John le Carre was so furious with Brexit he got Irish citizenship | Inquirer Lifestyle

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Author David Cornwell, known by the pen name John Le Carre, receives Olof Palme Prize in Stockholm
FILE PHOTO: Author David Cornwell, also known by the pen name John Le Carre, speaks after receiving Olof Palme Prize at a ceremony in the Grunewaldsalen concert hall in Stockholm, Sweden January 30, 2020. Claudio Bresciani/TT News Agency/via REUTERS

John le Carre was so furious with Brexit he got Irish citizenship

LONDON — John le Carre, the British novelist who cast flawed spies onto the bleak chessboard of Cold War rivalry, was so disillusioned by the 2016 Brexit vote to leave the European Union that he secured Irish citizenship shortly before he died.

David Cornwell, known to the world as John le Carre, discovered his Irish roots and gained Irish citizenship before he died aged 89 last year.

His son, Nicholas, told the BBC that le Carre’s disillusionment with modern Britain and Brexit in particular had driven the quest for Irish citizenship. In one photograph, his son said, le Carre wraps himself in an Irish flag and grins.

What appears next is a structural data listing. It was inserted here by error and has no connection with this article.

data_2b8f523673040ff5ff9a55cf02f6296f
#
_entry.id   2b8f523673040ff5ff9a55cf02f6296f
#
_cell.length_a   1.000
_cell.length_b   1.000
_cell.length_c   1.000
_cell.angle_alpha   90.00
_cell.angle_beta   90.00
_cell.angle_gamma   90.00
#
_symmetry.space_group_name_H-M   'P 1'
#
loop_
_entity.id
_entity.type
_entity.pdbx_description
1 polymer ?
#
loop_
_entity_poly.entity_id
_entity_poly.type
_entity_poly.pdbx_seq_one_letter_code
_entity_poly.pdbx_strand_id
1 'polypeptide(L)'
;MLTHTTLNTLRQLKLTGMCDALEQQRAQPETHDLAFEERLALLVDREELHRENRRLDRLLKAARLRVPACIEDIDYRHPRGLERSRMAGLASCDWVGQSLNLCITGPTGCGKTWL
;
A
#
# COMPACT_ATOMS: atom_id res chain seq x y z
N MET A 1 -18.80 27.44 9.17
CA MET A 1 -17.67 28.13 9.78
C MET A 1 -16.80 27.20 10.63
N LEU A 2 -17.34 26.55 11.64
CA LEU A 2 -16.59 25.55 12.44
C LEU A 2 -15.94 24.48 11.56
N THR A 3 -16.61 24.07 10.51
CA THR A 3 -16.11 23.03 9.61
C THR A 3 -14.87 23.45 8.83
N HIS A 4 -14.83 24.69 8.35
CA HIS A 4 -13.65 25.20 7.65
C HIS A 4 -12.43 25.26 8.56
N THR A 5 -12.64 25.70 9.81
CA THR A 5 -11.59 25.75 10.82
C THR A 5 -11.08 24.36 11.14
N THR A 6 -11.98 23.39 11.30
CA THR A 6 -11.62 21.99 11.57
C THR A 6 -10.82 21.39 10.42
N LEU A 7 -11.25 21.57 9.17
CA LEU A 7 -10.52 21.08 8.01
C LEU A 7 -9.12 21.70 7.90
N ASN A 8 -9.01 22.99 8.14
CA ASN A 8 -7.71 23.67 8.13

Le Carre’s novels cast post-imperial Britain – and its spies – as incompetent, ruthless and often corrupt, and his later novels show a growing anger at the foreign policy of the United States and the actions of its powerful corporations.

Author David Cornwell, known by the pen name John Le Carre, receives Olof Palme Prize in Stockholm
FILE PHOTO: Author David Cornwell, also known by the pen name John Le Carre, speaks after receiving Olof Palme Prize at a ceremony in the Grunewaldsalen concert hall in Stockholm, Sweden January 30, 2020. Claudio Bresciani/TT News Agency/via REUTERS

On Brexit, le Carre did not mince his words, comparing it to the 1956 Suez crisis which confirmed post-imperial Britain’s loss of global power.

“This is without doubt the greatest catastrophe and the greatest idiocy that Britain has perpetrated since the invasion of Suez,” le Carre said of Brexit. “Nobody is to blame but the Brits themselves – not the Irish, not the Europeans.”

“The idea, to me, that at the moment we should imagine we can substitute access to the biggest trade union in the world with access to the American market is terrifying,” he said.

In the June 23, 2016 referendum, 17.4 million voters, or 51.9 percent, backed leaving the EU while 16.1 million voters, or 48.1 percent, backed staying.

Supporters see Brexit as an escape from a doomed Franco-German project that has stagnated while the United States and China surged ahead.

Opponents say Brexit will weaken the West, further reduce Britain’s global clout, make people poorer and lessen its cosmopolitanism.